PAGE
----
Display Settings:

Format

Send to:

Choose Destination
See comment in PubMed Commons below
J Am Coll Surg. 2006 Feb;202(2):340-4. Epub 2005 Dec 19.

Has the 80-hour work week had an impact on voluntary attrition in general surgery residency programs?

Author information

  • 1Department of Surgery, Abington Memorial Hospital, Abington, PA 19001, USA. tleibrandt@amh.org

Abstract

BACKGROUND:

This article attempts to assess the effect of the duty-hour limitations implemented in 2003 on voluntary withdrawal of general surgery residents.

STUDY DESIGN:

A questionnaire asked the program directors how many categorical general surgery residents left voluntarily in 2003 to 2004, their training levels, why they left, and where they went. Results were compared with an identical study of 2000 to 2001 and analyzed statistically using chi-square analysis.

RESULTS:

A total of 215 programs (85%) responded, compared with 206 programs (81%) in the previous study. One hundred two programs (48%) reported voluntary attrition of 148 residents, compared with 110 programs (53%) and 167 residents previously. An average of 1.5 residents per program left in programs that reported attrition and 0.7 residents per program in all responders, compared with 1.5 and 0.8 residents in the previous study. In both studies, most programs with attrition lost one (66% [2000 to 2001] and 65% [2003 to 2004]) or two residents (21% [2000 to 2001] and 27% [2003 to 2004]). Most attrition occurred at PGY1 (47%) and PGY2 (28%) levels; a total of 75% of all attrition occurred at these levels, compared with a total of 76% in the previous study. One hundred eleven residents (75%) entered other medical specialties, and 23 (16%) transferred to other general surgery programs, compared with 105 residents (63%) and 40 residents (24%) in the previous study. In both studies, personal issues and work hours/lifestyle were cited as the most common reasons for leaving. In each study, the net loss to general surgery (the number of residents who left voluntarily divided by the total resident population at risk) was 3% for that academic year. Analysis showed no statistically significant difference.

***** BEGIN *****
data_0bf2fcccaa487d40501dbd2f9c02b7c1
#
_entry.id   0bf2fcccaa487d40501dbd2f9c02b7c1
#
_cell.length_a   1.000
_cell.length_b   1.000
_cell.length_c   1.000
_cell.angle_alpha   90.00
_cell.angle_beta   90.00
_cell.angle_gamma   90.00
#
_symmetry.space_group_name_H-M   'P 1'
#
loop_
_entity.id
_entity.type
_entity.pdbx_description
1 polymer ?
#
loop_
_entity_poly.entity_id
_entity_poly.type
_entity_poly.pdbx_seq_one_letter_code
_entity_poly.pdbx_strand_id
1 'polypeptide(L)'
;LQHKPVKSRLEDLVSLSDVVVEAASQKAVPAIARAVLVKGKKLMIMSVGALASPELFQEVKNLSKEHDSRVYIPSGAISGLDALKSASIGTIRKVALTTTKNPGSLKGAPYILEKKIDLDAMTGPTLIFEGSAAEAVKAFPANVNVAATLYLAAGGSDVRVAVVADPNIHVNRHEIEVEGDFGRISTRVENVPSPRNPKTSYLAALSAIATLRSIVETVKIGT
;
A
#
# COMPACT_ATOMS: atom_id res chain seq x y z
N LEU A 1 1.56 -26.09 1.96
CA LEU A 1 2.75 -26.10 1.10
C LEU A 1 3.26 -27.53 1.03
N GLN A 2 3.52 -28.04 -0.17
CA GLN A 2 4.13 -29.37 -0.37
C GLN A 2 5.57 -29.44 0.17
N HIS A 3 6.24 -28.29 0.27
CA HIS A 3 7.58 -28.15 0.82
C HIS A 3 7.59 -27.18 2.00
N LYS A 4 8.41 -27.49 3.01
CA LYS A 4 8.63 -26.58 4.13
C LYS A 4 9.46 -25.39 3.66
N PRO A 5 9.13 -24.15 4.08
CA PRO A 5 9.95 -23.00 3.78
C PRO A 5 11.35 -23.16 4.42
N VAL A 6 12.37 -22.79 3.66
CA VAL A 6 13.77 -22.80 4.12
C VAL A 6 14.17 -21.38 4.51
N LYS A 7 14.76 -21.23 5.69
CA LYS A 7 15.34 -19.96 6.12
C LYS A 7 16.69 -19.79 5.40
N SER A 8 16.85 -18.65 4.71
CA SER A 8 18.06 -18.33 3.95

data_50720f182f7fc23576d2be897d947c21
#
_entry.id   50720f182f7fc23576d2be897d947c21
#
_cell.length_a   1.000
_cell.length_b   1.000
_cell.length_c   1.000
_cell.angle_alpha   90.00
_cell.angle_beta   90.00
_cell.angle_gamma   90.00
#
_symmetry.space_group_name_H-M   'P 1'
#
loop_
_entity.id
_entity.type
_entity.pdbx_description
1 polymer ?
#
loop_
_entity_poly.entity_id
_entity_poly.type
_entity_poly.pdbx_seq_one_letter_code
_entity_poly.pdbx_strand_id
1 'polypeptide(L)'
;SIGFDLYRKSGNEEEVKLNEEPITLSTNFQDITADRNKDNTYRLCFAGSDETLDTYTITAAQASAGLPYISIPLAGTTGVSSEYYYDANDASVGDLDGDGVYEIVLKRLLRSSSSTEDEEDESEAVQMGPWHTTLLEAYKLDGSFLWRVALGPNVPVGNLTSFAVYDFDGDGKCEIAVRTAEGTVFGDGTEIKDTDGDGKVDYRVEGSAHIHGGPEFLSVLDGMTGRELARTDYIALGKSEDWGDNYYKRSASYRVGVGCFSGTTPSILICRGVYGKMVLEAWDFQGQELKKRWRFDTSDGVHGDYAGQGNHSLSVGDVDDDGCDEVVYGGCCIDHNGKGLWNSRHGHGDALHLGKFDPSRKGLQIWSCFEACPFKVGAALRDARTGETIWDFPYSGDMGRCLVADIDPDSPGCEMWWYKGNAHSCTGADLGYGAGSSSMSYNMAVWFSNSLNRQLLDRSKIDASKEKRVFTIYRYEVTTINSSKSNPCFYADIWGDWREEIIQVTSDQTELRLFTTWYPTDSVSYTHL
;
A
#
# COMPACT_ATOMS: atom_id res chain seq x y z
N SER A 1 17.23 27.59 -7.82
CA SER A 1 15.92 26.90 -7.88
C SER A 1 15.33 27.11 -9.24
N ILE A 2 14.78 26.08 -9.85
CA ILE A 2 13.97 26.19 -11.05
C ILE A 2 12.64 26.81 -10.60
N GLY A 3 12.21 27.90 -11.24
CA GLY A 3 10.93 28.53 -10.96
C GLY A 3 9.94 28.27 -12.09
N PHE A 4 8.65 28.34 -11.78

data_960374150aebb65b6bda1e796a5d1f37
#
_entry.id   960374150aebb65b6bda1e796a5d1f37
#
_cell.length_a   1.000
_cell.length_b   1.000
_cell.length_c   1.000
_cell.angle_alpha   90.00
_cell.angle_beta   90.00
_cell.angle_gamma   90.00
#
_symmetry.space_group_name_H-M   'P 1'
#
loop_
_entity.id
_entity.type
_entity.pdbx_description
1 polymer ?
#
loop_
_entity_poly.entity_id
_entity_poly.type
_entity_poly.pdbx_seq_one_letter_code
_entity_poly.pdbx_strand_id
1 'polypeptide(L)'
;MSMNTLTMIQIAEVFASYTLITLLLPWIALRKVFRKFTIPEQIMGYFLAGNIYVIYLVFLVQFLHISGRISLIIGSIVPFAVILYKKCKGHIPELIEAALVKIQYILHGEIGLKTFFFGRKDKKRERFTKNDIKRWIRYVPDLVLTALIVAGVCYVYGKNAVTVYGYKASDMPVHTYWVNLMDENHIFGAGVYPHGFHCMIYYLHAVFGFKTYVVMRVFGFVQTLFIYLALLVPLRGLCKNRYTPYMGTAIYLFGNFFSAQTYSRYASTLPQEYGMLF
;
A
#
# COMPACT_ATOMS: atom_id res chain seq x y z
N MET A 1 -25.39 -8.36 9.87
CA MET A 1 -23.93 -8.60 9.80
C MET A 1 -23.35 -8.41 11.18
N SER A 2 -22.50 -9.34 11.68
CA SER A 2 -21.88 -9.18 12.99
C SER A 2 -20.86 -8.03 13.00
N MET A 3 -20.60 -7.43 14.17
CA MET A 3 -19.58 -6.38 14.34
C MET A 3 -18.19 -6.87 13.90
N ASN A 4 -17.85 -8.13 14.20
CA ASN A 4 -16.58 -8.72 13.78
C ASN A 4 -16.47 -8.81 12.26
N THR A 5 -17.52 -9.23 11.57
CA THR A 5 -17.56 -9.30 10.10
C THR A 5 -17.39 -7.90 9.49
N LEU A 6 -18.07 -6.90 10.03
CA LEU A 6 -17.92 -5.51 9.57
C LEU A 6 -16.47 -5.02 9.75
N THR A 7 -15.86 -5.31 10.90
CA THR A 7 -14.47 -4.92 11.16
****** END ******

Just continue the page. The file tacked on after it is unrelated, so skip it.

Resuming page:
CONCLUSIONS:

Rates and patterns of attrition seem to have been unaffected by Accreditation Council for Graduate Medical Education work-hours limitations.

PMID:
16427562
[PubMed - indexed for MEDLINE]
PubMed Commons home

PubMed Commons

0 comments
How to join PubMed Commons

    Supplemental Content

    Icon for Elsevier Science
    Loading ...
    Write to the Help Desk